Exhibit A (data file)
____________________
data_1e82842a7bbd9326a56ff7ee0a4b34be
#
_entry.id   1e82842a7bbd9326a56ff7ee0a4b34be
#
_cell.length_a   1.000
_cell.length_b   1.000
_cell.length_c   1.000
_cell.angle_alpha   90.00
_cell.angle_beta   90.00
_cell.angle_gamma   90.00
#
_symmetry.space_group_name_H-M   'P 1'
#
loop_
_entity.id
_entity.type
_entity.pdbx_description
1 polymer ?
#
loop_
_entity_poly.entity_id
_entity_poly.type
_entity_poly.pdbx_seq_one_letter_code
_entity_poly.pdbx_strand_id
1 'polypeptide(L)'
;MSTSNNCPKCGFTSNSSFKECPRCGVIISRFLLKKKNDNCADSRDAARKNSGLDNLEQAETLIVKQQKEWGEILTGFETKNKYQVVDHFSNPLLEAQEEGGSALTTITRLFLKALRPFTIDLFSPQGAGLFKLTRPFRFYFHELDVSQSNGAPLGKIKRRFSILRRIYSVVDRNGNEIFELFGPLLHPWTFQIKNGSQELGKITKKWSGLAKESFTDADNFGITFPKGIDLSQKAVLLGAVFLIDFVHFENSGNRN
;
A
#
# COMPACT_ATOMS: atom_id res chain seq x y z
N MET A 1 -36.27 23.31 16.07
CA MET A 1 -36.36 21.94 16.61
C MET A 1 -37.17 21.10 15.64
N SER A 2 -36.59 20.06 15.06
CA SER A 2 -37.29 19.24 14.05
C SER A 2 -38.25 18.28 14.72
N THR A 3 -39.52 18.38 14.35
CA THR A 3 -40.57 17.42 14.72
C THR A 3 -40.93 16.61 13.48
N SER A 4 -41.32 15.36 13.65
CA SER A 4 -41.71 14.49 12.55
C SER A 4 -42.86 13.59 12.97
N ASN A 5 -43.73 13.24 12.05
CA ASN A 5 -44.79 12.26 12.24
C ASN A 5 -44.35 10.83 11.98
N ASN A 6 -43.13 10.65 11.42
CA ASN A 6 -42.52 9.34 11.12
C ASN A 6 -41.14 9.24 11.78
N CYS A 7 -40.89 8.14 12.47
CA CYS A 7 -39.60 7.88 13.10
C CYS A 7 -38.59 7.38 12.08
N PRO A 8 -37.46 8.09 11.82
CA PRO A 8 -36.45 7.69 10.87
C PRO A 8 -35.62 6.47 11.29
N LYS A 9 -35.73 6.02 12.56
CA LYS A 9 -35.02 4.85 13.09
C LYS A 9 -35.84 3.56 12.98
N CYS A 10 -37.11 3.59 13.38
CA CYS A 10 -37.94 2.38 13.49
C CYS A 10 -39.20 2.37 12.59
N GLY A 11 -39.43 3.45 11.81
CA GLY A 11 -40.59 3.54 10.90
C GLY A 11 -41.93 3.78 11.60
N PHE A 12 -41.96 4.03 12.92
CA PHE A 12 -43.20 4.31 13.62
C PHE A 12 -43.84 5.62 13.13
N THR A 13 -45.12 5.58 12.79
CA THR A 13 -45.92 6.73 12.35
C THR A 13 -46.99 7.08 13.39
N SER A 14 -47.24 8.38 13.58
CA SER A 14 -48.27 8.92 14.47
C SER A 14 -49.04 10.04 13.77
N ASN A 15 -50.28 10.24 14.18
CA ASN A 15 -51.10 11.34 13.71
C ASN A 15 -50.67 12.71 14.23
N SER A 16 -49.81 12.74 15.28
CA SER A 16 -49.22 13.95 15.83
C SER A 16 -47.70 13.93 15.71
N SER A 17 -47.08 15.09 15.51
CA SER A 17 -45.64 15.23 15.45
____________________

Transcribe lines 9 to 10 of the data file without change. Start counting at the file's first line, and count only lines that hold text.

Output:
_cell.angle_beta   90.00
_cell.angle_gamma   90.00